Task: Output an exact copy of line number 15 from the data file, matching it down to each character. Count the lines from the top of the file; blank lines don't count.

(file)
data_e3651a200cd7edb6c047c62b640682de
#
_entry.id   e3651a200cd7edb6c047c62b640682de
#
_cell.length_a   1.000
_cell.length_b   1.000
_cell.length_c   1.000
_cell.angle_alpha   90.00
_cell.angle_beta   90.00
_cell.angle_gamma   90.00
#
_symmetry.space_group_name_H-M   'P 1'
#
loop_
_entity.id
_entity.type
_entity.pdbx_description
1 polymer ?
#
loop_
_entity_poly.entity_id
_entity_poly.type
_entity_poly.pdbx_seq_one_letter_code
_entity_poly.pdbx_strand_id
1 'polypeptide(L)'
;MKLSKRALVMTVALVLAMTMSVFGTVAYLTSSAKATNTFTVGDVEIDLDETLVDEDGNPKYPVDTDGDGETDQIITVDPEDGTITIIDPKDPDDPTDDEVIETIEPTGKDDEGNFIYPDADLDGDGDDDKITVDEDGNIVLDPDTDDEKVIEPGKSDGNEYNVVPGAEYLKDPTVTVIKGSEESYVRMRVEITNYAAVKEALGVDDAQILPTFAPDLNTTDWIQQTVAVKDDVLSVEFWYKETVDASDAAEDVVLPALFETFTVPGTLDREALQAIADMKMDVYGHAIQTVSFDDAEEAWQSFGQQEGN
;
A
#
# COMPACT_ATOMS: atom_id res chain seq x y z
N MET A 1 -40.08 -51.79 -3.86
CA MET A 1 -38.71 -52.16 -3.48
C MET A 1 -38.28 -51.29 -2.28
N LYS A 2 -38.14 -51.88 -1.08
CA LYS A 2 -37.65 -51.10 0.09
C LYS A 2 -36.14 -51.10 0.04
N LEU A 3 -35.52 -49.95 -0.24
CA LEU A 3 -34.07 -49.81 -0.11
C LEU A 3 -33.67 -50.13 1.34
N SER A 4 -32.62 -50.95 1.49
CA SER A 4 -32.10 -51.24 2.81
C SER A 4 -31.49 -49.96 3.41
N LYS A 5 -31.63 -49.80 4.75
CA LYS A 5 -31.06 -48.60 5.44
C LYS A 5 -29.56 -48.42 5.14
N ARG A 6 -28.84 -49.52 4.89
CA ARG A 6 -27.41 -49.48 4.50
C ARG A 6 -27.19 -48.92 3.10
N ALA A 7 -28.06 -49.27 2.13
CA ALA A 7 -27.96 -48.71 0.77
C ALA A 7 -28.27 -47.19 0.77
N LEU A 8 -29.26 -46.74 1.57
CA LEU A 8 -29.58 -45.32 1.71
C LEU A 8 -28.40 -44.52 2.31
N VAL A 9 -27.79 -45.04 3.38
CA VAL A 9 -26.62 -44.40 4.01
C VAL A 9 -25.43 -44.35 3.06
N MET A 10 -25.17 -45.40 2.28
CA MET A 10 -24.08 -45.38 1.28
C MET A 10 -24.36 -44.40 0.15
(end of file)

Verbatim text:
_entity.id